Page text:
Death by 0s and 1s: The Fate of Paper Manuscripts and Drafts

Kevin Stein

The widespread use of computer and digital media is transforming not only how poets compose their work but also how they preserve it, or fail to. Denizens of the digital age, we inhabit an historical moment where much exists only as codes of zeroes and ones. It stands to reason current literary manuscripts will likely be affected by technological innovation in ways we can’t yet imagine, as technology—like rust—never sleeps. Its forward movement continually alters the terrain of art’s creation and reception.

Consider how a poem’s draft comes into being. Over the past three centuries, poets wrote by hand in ink and more recently in pencil. They plodded through however many drafts until the poem seemed to have revealed itself fully and tinkering with its imperfections seemed only to break things in new places. The poem was then said to be done, or as Paul Valéry tartly puts it, was ready only to be “abandoned” by its author. Poets would preserve their work as fair copies to read from in front of a group, should that occasion arise, or to distribute among friends and patrons. Once book publication became the norm, poets’ writing habits followed a fairly standard path from handwritten draft to typeset book copy, including as well the then-new stages of editorial revisions and authors’ proofs.

When the typewriter appeared, poets mostly kept to handwritten first drafts and then moved, when the poem’s solidity seemed to call for it, to the more tangible format of the typed page. Revisions on paper ensued, mostly in pen or pencil, the typed page itself accretively resembling a treasure map of arrows, cross outs, additions, and the like. Most poets developed their own systems of revising the typed page, say, a circled word signifying one thing, a cross out meaning something else entirely. Once sufficient handwritten revisions appeared on the typed page, the poem was retyped, and that clean copy underwent the same process until the poem was “finished.” The arrival of computerized word processing facilitated revision, making it faster and easier to churn out fresh hard copy subject to even more amendment. As always, technological advancement brought with it unforeseen complications to the realm it was intended to simplify. These changes fundamentally altered not only the ways poets pursued their craft but also the means by which their work was made manifest to them and others.

For the last three hundred years, poems have enjoyed a tangible presence as they came into being through the poet’s knuckled hand. No longer. Now many poets skip the handwritten stage altogether and compose directly at the computer’s keyboard. Those that do begin by hand move to the computer keyboard after a single draft, revising everything on the electronic screen as opposed to the paper plane of hard copy. So much of our lives nowadays revolves around a keyboard that this compulsion seems natural if not inevitable. When James Wright took a “typewriting” course at Kenyon College during the World War II years, he was ahead of the learning curve for most of those who did not envision careers in office or secretarial work. Today, most young folks are proficient computer typists by fifth grade, if not to please their teachers then better to accommodate conversations with their pals on AOL’s Instant Messenger.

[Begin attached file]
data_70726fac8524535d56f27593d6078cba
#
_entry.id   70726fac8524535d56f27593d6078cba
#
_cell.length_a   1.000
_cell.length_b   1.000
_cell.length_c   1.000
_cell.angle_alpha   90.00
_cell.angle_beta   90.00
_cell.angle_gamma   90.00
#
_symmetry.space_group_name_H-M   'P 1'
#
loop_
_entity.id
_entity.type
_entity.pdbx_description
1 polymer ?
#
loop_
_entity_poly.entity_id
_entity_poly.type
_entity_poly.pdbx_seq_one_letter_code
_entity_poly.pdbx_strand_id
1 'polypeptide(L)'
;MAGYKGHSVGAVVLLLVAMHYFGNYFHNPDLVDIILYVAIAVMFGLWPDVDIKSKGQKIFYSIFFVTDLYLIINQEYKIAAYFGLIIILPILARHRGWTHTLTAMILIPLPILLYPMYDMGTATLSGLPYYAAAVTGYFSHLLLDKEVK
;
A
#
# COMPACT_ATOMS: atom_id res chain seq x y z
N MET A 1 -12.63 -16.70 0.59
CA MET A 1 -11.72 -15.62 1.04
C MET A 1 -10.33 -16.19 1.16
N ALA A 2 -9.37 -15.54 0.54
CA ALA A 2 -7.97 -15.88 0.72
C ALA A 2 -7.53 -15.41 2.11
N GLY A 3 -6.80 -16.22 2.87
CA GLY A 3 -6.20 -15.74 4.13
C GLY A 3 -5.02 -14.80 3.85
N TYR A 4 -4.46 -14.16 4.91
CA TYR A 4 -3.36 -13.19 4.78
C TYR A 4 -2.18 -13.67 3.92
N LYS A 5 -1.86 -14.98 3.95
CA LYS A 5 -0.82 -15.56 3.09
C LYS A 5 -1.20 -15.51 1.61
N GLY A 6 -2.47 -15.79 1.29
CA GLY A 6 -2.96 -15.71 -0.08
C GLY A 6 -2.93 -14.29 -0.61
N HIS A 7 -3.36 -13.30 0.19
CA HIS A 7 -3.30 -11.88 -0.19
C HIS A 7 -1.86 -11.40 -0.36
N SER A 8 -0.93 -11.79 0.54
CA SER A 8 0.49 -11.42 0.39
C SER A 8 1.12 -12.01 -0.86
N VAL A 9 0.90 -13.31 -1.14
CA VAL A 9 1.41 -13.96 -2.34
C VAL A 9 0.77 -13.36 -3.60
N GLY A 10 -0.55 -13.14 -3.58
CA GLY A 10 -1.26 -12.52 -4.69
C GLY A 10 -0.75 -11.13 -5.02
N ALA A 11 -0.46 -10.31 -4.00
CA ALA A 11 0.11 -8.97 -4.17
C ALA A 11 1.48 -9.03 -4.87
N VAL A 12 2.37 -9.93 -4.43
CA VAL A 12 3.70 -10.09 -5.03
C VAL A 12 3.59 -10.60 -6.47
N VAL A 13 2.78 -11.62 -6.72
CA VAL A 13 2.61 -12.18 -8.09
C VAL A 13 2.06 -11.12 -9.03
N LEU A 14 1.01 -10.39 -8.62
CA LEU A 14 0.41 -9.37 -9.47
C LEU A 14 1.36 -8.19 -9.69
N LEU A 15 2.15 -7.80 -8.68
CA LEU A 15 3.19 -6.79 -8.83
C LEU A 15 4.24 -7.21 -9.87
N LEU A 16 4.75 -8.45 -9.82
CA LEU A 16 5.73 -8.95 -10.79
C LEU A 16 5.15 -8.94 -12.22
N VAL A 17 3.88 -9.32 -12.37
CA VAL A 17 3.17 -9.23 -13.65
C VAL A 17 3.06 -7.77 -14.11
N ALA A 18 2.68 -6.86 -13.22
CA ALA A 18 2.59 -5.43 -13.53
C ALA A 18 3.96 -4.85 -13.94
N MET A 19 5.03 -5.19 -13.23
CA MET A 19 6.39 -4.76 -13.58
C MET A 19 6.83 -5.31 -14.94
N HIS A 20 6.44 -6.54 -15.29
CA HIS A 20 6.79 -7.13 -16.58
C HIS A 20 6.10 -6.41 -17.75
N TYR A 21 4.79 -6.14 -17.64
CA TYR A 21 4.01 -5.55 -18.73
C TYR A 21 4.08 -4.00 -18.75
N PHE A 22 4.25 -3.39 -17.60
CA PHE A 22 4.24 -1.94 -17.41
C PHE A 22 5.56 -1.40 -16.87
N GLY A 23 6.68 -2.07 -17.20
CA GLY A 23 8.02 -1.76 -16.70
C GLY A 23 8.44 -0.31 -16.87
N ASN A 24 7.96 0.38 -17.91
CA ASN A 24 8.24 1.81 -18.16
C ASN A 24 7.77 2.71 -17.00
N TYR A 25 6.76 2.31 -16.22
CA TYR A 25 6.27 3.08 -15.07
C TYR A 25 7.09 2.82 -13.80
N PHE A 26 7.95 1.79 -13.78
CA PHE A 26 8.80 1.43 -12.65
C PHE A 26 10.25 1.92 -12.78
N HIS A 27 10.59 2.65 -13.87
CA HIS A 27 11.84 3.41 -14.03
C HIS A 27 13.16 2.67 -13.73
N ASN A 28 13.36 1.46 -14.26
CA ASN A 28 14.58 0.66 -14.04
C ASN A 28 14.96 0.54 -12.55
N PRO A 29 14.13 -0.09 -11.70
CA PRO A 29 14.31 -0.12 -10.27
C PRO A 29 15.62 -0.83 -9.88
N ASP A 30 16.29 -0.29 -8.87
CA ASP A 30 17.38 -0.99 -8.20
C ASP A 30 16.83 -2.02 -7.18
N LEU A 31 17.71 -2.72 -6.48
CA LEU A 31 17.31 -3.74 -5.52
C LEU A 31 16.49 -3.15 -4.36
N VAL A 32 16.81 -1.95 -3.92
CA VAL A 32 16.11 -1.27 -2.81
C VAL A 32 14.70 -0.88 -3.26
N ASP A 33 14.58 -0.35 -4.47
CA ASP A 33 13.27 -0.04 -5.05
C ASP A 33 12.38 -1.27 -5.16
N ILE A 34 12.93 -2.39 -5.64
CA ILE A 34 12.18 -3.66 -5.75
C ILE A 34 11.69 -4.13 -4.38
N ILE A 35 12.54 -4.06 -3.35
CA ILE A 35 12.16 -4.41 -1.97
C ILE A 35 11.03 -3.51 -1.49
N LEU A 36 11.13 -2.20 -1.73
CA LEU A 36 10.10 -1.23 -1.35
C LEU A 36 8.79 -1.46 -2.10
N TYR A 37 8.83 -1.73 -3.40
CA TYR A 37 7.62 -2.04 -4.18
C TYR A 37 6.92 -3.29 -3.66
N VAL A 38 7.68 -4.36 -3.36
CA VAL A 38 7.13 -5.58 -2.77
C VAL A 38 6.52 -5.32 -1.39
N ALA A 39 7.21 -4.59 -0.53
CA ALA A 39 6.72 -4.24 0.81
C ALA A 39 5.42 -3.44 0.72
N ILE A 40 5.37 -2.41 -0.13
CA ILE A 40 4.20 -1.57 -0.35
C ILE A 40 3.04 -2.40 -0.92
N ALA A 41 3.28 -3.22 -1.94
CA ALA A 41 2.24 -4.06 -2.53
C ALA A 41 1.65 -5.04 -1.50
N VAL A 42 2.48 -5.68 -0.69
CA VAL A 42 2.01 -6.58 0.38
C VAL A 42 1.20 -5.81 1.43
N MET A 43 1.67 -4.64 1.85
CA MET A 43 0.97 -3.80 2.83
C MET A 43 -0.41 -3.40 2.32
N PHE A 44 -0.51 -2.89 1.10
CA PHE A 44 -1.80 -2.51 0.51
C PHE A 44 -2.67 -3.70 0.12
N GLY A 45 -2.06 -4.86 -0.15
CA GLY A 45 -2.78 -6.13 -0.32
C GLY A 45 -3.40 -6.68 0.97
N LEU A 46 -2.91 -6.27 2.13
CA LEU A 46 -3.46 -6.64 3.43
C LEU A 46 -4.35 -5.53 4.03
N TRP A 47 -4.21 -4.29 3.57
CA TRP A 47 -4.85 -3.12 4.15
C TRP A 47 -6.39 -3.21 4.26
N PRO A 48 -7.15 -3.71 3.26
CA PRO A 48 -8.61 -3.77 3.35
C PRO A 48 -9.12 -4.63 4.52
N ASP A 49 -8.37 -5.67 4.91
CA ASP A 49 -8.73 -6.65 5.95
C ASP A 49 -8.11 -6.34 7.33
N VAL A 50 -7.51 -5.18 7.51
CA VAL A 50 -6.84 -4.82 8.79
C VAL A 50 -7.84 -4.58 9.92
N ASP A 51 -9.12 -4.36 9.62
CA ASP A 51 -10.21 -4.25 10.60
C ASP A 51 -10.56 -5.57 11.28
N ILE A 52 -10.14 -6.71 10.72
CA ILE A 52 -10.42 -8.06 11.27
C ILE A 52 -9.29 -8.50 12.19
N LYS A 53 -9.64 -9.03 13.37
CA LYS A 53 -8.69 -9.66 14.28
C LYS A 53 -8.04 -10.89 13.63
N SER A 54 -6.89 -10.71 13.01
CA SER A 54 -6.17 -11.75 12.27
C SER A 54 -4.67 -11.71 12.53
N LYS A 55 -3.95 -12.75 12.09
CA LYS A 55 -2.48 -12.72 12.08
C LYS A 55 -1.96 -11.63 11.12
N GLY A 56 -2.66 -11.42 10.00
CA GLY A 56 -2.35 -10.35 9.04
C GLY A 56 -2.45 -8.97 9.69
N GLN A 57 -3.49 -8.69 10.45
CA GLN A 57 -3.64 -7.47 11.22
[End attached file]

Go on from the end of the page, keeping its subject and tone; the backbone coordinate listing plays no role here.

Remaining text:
This writerly (and undeniably technological) decision to forego the handwritten and typewriter stages sends ripples through the creative process. One result is that the poem coming into being has no actual physical reality. There’s nothing penciled on paper, nothing inked blotched and held up to the sun. Nothing to read, write on, curse, crumple, and toss across the room. Now, the poem is merely digital code splayed across a glowing screen, and its reality is perilously momentary. Until the poet clicks “save,” the poem does not possess a lasting (if purely digitalized) form. One wrong stroke on the keyboard or an unexpected power outage may mean the poem exists nowhere but in the writer’s imperfect memory. Zapped into the ether, did it ever really exist? (A similar fate befell this essay, resulting in an afternoon’s worth of lost revisions.) The poem merely flickers, its string of encoded zeroes and ones stored within a memory itself electrically charged and vulnerable to the hard drive’s crashing—until the poet pushes “print.” Then out spews a neatly printed version, not perfect but enticingly perfectible. Still, one wonders how many draft poems live evanescent lives only upon the computer screen, deleted and thus disappeared with a quick click of a key. No draft—digital or otherwise—remains to testify to its brief electronic being.